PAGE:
Victini Prism Star is a cute tech in the deck, however since the deck only plays a total of ten Energy I felt like the damage output would be mediocre. Returning the Energies into your deck is nice, but at that point you’d rather look for Energy Recycler since Victini requires two Fire Energies to attack, and as I mentioned before, the deck doesn’t have a way to accelerate Energies to Pokemon that aren’t Charizard, so for those reasons I decided not to include the card. Personally, I think the card is interesting, but in order to combine this card with Charizard, I think you’d have to build the deck differently fundamentally in order to make Victini Prism Star efficient.
Zoroark GX/Lycanroc GX – Slightly Favored
This matchup can vary a bit depending on the ZoroRoc’s build, but overall I want to say that the matchup is fairy favorable for Charizard. Once you setup Charizard with a Choice Band you can one-shot their Zoroark GX and Lycanroc GXs easily, and despite the fact that Zoroark decks can aggressively take prizes, the prize trade still inevitably goes in your favor as long as you can maintain the steam to continually one-shot their GX Pokemon. The time where the matchup becomes tricky is when your opponent begins to disrupt your setup from the start, and toward mid-game if something goes wrong where you whiff a key card or fall behind with your Charizard producing process. As long as you can setup your board consistently utilizing cards like Jirachi, you should be able to keep up against it.
Pikachu & Zekrom GX – Slightly Favorable
The PikaZek matchup also varies slightly based on the list as well, but the deck generally relies heavily on GX attackers, so once you setup your Charizards you should be able to exchange your prizes fairly well. Even if you don’t manage to one-shot PikaZek GX, you can still two-shot efficiently. However, there are also two things you need to watch out for. The first thing is their Zapdos, since it can go aggressive early game to take prizes and disrupt your setup in the process. Even during the mid-game stage, Zapdos can still be a threat, since Electropower allows it to reach one-shot potential on a damaged Charizard that has used its Ability, so you have to bear in mind that your opponent can bring a Zapdos out of nowhere. The other thing to watch out for is PikaZek’s “Tag Bolt GX” attack, since it can knockout a Charizard in the Active and another one on the bench in the same turn. Nonetheless, Charizard is a strong non-GX attacker, so if you manage to survive or have an answer to the aforementioned scenarios you should be able to keep up and win the game.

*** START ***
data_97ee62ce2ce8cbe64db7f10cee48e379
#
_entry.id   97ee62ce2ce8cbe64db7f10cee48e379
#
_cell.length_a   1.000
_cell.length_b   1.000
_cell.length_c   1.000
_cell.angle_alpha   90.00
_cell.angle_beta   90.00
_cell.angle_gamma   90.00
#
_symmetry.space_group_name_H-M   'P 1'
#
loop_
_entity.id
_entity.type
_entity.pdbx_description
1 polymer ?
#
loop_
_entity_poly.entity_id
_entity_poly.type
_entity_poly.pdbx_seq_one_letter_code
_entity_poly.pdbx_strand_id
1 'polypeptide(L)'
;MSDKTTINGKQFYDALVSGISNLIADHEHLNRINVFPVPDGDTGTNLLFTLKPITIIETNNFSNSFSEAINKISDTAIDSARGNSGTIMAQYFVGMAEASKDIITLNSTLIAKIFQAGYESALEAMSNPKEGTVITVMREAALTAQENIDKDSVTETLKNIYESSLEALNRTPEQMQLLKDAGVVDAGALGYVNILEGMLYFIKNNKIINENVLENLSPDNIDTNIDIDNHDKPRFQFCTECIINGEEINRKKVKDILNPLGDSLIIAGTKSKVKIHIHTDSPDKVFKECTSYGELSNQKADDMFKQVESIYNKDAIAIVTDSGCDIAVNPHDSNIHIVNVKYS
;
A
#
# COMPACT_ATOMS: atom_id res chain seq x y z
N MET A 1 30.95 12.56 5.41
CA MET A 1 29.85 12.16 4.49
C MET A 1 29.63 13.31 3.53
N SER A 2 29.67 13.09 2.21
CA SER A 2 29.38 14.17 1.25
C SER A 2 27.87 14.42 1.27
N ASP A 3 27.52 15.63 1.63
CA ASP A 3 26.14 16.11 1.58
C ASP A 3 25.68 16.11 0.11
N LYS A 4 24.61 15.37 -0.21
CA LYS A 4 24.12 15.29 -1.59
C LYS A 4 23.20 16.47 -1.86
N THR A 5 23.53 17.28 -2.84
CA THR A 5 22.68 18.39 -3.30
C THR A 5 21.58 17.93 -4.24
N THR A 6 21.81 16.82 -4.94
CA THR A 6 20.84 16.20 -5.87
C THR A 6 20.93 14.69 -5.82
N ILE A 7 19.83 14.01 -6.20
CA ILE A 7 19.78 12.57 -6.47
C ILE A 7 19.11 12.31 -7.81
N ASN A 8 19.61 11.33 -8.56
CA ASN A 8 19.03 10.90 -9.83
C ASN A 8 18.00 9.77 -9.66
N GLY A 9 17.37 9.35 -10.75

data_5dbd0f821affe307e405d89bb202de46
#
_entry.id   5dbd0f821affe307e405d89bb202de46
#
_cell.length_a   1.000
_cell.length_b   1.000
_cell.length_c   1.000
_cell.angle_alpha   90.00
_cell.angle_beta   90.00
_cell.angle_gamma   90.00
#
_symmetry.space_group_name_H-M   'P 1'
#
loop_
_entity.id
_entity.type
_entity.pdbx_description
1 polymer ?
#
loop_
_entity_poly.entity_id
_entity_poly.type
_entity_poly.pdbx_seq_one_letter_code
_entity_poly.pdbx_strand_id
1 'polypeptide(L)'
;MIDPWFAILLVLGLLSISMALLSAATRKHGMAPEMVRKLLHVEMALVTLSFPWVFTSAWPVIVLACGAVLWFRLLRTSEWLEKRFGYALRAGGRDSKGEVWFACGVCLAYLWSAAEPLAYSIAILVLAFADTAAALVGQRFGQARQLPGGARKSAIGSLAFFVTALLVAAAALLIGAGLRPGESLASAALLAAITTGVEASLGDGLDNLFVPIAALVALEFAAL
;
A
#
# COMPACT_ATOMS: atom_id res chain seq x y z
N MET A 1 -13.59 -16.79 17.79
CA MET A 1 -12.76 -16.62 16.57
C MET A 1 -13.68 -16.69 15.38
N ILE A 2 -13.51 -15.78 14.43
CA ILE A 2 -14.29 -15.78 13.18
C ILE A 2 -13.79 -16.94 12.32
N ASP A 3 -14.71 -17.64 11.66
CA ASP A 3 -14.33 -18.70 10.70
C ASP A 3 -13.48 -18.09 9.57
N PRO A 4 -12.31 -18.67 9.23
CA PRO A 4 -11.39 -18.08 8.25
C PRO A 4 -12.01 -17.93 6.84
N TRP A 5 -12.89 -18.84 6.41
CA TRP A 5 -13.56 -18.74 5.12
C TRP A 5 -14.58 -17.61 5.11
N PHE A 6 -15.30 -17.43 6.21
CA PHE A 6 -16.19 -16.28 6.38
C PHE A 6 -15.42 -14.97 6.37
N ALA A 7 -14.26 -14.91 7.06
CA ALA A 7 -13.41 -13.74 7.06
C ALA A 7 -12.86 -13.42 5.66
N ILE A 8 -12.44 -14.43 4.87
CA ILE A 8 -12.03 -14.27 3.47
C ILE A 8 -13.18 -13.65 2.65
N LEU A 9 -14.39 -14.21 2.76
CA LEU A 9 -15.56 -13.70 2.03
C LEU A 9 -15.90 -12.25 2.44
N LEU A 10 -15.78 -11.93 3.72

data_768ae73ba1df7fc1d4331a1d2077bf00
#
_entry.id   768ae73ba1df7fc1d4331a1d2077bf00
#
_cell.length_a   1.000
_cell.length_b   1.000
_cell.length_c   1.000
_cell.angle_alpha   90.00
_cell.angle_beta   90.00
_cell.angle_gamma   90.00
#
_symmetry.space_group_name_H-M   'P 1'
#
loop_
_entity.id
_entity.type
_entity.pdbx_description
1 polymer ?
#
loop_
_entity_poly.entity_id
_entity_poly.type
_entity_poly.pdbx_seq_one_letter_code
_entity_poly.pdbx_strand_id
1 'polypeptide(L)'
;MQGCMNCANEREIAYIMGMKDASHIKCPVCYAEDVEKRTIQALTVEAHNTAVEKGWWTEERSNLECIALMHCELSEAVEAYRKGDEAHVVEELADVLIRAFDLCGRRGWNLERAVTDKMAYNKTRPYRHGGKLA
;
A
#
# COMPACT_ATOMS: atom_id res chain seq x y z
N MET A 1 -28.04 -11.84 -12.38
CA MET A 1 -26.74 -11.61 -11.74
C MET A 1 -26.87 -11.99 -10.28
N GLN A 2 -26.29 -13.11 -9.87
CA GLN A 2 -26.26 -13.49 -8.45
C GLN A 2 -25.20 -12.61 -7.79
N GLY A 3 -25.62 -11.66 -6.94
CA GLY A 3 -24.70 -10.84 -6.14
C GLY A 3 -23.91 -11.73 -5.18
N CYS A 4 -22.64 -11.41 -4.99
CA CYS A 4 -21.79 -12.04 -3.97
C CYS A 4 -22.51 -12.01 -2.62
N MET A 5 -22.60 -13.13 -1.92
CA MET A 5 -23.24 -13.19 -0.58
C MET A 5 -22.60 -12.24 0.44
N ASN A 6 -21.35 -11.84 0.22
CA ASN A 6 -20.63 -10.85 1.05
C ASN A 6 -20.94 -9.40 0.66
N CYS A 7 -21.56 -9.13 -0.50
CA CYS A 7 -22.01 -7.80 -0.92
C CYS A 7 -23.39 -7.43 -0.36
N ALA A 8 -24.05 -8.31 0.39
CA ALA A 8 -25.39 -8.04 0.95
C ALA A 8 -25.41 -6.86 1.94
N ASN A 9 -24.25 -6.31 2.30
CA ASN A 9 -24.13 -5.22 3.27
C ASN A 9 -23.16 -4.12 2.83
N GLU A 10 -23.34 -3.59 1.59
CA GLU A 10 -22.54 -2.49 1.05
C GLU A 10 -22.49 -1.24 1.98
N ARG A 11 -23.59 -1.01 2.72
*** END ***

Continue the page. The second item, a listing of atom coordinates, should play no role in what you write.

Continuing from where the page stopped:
Celebi & Venusaur GX – Favorable
I think this matchup is pretty self-explanatory where the deck isn’t affected by their Crushing Hammers, nor things like Choice Helmet since Charizard isn’t a GX Pokémon, and pretty much the fact that it can bring energies from the deck with ability and it can swing for a lot due to weakness makes this matchup favorable. Pollen Hazard can be an annoying attack, but you play enough switching cards in the deck to negate the special conditions as well so it shouldn’t be an issue.
Zapdos/Jirachi – Difficult
This matchup is very difficult, since Zapdos goes super aggressive from the start. It comes down to how quickly you can setup your board to pressure the Zapdos player before they rush you with the prize trades. As I already mentioned in the PikaZek matchup, they can still reach the one-hit-knockout damage by utilizing Electropower, but the Zapdos player will need to burn two in order to do so on a damaged Charizard. Therefore, you will eventually get the board control if they run out of steam. Another key point in the matchup is to be careful which Pokémon you’re playing and when you play them. For example, over-benching or playing too many Jirachi or other Pokemon that can get easily knocked out out by Zapdos runs the risk of seeing your opponent snatch the game away from you. Therefore, the matchup generally depends on the pace of the prize trade and whether you manage to setup early enough for them to run out of steam or not.
Malamar Variants – Unfavorable
This matchup is unfavorable for Charizard mainly due to the fact that it needs to hurt itself to use the Ability to accelerate energy and subsequently attack. As a result, most of your Charizards are at 130 HP, which puts them in range of Giratina. Once the Malamar player sets up their board they can pretty much just keep getting out Giratina every time it gets knocked out, so eventually Charizard won’t be able to keep up with it.
Now I would like to present you with this version of Jirachi/Zapdos. The main change in this list compared to the Jirachi/Zapdos decks from the Niigata Champions League format is that Tag Team GX Pokemon were released after the event, and as a result the deck had to make some changes in order to adapt. I personally think this deck is really strong since it is very fast, aggressive, and the changes made give it the slight edge to be able to put up a fight against the Tag Team GX Pokemon. Here’s the list:
The heart and core of this deck, it helps you to fish out the Supporters and key Items you need for Zapdos to be aggressive, and could keep you from dead drawing as well. Four copies of the card are a must, since there is no harm in having access to multiple “Stellar Wish(es)” and you want to have the highest chance to lead with it.